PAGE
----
How to describe Heart Murmur

A heart murmur is produced by turbulent flow across an abnormal valve, septal defect or outflow obstruction, or by increased volume or velocity of flow through normal value. The cause of murmur can be summarized as

  1. Due to increased blood flow from a normal or abnormal orifice
  2. Through a narrowed orifice to a dilated chamber
  3. Backflow flow through an incompetent valve

Types of Heart Murmur

  • Innocent murmur:
    • Always systolic & without evidence of physiological/structural abnormalities.
  • Functional murmur:
    • Associated with physiological alterations such as
      • High cardiac output states like exercise,
      • Anemia,
      • Hyperthyroidism
      • Increased blood volume associated with pregnancy.
  • Pathologic murmur:
    • Caused by structural abnormalities in valves or chambers: Stenosis, regurgitation,

Describing a Heart Murmur

Characteristics of Heart Murmur
  1. Timing
  2. Shape
  3. Location
  4. Radiation,
  5. Intensity
  6. Pitch and
  7. Quality

Timing of Heart Murmur

  • Systolic:
    • Heard during systole (between S1 and S2 heart sound)
    • If possible note: Early, Late or Pan
  • Diastolic:
    • Heard during diastole (between S2 and S1 heart sound)
    • If possible note: Early, Late or mid-diastolic
  • Continuous:
    • Heard in both systole and diastole
Causes of Systolic and Diastolic Murmur
Causes of Systolic and Diastolic Murmur
Outline of Heart Murmur
Outline of Heart Mumur

Shape/Pattern of Cardiac murmur

  • Crescendo/Decrescendo
    • Diamond-shaped murmur; ejection type murmur
    • Primary causes: Stenotic valves
  • Holosystolic
    • Pansystolic murmur
  • Decrescendo
    • Primary causes: Aortic and pulmonic regurgitation, Mitral and tricuspid stenosis
Approach to Heart Murmur
Shape/Pattern of Heart Murmur

Murmur Characteristics

Quality of Murmur

  • Sound
  • Musical
  • Blowing
  • Harsh
  • Rumbling

Pitch of murmur

  • High
  • Medium
  • Low
  • Loud or soft

Location

  • Area of maximal intensity like aortic, tricuspid,pulmonary area, mitral area.

Radiation

  • May be heard in another place on precordium or neck, back or axilla

Freeman and Levine Grading of Intensity of Heart Murmur

  • Grade 1 – Very faint, heard only after the listener has “tuned in;” may not be heard in all positions
  • Grade 2 – Quiet, but heard immediately after placing the stethoscope on the chest
  • Grade 3 – Moderately loud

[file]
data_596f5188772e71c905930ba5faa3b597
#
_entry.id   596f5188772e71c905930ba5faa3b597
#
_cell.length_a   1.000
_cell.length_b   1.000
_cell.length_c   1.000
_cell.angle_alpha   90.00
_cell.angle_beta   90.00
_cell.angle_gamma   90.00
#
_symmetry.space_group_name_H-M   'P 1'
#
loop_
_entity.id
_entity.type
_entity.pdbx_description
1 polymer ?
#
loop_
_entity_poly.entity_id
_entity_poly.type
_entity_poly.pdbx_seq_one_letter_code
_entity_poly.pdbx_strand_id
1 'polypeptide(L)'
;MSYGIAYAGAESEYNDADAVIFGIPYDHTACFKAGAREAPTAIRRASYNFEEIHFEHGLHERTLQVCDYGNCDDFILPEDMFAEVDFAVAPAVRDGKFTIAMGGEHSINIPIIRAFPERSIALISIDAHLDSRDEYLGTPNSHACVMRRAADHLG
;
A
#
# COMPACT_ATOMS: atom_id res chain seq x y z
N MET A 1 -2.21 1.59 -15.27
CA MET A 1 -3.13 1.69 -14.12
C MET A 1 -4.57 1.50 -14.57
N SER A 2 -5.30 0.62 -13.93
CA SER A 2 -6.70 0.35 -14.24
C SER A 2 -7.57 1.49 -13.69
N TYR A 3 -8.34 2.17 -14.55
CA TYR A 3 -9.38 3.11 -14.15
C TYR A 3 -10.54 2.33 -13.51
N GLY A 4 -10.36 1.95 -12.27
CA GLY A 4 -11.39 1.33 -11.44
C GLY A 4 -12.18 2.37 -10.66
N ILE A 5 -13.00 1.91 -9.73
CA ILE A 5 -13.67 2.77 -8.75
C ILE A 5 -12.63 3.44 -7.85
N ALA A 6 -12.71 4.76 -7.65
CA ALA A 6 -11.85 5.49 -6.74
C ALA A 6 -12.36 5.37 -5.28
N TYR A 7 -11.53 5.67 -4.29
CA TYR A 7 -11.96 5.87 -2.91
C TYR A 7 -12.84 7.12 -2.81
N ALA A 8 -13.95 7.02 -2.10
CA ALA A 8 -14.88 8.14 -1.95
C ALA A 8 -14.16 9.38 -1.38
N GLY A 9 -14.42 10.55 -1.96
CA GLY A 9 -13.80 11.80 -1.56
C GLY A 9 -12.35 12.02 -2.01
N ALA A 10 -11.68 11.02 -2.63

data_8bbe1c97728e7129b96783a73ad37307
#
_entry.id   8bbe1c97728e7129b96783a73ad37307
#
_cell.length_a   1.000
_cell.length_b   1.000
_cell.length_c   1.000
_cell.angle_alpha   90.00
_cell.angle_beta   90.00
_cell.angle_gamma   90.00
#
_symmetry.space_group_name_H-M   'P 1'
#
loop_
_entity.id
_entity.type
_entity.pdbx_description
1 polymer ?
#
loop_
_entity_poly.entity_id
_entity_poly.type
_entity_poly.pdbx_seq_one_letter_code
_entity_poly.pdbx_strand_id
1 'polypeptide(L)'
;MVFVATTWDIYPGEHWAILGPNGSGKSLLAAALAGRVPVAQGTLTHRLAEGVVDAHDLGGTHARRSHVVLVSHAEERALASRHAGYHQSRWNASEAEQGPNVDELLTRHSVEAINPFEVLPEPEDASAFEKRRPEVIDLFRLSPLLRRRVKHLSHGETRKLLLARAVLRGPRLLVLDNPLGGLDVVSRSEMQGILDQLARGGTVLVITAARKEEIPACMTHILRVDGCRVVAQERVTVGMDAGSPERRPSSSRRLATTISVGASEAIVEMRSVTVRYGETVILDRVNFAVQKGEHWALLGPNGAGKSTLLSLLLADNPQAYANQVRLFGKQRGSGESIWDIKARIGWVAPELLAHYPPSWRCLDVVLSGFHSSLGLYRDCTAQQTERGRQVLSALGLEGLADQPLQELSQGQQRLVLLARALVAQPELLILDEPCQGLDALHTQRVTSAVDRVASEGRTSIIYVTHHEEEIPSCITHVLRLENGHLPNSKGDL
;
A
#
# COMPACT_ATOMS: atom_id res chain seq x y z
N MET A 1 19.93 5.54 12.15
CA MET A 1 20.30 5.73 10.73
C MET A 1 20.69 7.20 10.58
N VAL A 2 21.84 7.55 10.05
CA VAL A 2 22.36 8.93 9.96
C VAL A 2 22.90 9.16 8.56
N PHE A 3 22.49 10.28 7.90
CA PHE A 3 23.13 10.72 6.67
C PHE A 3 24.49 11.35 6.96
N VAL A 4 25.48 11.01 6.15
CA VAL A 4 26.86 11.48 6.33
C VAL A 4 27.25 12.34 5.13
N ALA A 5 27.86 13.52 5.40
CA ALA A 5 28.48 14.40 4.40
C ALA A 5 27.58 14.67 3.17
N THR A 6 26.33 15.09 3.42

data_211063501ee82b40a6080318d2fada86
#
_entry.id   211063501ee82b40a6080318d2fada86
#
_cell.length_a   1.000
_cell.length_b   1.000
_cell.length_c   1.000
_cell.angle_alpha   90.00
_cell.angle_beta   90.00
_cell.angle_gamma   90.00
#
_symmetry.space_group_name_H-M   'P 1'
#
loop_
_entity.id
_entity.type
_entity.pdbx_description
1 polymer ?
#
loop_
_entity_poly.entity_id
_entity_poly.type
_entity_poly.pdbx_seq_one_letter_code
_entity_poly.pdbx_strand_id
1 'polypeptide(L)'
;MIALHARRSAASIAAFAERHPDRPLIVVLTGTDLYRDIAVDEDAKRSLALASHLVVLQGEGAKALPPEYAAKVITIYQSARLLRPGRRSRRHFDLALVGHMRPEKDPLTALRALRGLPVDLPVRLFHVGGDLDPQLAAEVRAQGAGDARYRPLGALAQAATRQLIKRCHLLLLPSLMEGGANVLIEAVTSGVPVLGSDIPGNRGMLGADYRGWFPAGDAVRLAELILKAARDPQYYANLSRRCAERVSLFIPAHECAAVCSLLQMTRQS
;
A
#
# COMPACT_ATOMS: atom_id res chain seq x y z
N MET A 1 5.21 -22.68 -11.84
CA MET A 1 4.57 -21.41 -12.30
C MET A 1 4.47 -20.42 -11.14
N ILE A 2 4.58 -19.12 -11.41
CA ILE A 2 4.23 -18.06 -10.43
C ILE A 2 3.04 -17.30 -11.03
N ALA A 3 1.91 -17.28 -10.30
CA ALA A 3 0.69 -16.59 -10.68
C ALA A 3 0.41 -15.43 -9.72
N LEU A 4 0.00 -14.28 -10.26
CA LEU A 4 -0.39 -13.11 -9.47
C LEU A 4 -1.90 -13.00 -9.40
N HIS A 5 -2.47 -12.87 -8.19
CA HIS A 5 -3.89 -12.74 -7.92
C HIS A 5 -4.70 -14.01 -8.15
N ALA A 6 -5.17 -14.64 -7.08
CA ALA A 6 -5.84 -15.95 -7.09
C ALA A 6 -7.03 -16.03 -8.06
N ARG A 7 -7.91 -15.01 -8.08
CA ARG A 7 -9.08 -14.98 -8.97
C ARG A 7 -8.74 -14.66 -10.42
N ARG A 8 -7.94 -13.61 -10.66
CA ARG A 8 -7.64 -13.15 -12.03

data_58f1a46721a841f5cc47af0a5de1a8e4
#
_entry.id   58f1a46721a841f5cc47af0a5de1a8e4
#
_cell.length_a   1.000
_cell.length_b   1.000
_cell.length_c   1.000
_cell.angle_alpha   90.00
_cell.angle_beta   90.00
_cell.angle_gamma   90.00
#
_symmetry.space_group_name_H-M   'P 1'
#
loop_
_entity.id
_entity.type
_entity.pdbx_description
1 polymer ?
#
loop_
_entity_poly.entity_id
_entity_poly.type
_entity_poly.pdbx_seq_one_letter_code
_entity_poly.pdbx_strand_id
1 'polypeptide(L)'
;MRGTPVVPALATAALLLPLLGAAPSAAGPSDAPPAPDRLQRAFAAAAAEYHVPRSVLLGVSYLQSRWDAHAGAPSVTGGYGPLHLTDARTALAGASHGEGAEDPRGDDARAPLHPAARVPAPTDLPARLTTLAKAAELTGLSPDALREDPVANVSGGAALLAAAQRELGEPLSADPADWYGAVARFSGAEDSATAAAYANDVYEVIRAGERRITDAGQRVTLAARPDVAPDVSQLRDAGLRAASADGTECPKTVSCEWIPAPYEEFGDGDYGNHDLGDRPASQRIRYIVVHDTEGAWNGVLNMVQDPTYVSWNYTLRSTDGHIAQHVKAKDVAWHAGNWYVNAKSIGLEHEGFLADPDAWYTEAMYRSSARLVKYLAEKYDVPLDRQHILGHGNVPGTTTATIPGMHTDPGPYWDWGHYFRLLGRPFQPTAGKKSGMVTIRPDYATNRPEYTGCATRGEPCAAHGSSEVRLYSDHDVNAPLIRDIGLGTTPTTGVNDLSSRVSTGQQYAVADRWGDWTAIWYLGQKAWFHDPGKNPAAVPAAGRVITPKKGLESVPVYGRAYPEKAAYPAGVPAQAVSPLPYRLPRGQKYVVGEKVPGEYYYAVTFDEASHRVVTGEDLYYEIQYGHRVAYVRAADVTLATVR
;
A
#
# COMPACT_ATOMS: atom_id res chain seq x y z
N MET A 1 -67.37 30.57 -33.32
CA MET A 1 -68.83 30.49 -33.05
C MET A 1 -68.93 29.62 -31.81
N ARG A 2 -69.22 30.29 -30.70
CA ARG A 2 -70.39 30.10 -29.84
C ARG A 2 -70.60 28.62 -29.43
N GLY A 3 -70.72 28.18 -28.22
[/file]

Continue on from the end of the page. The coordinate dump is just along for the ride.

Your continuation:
• Grade 4 – Loud, with a palpable thrill
  • Grade 5 – Very loud, with thrill. May be heard when a stethoscope is partly off the chest
  • Grade 6 – Very loud, with thrill. May be heard with stethoscope just removed from and not touching the skin.
Grading of Heart Murmur
Grading of Heart Murmur

Effect of Maneuvers on Heart Murmur

  • Inspiration (Increase venous return to right atrium)
    • Increase intensity of right heart sounds
  • Handgrip (Increase afterload)
    • Increase the intensity of MR, AR, and VSD murmurs
    • Decrease intensity of hypertrophic cardiomyopathy and AS murmurs
    • MVP: later onset of click/murmur
  • Valsalva (phase II), standing up (increase preload)
    • Increase the intensity of most murmurs (including AS)
    • Decrease intensity of hypertrophic cardiomyopathy murmur
    • MVP: earlier onset of click/murmur
  • Rapid squatting (increased venous return, increase preload, increase afterload)
    • Increase intensity of hypertrophic cardiomyopathy murmur
    • Decrease intensity of MR, AR, and VSD murmurs
    • MVP: later onset of click/murmur
Effect of Maneuvers on Heart Murmur
Effect of Maneuvers on Heart Murmur

Differential Diagnosis of Continuous murmur and Holosystolic Murmur

Differential diagnosis of continuous murmur
Differential diagnosis of holosystolic murmur

Read More about Valvular Heart Disease

  1. Aortic Regurgitation Murmur
  2. Tricuspid Regurgitation Murmur
  3. Mitral Valve Prolapse Murmur
  4. Mitral Regurgitation Murmur
  5. Mitral Stenosis Murmur

Know about Changing murmur

These are the murmurs which change their character or intensity from time to time, e.g.,

  1. Infective endocarditis,
  2. Atrial myxomas, and
  3. Atrial thrombus.

Referenes

  1. https://www.ncbi.nlm.nih.gov/bookshelf/br.fcgi?book=cm&part=A746
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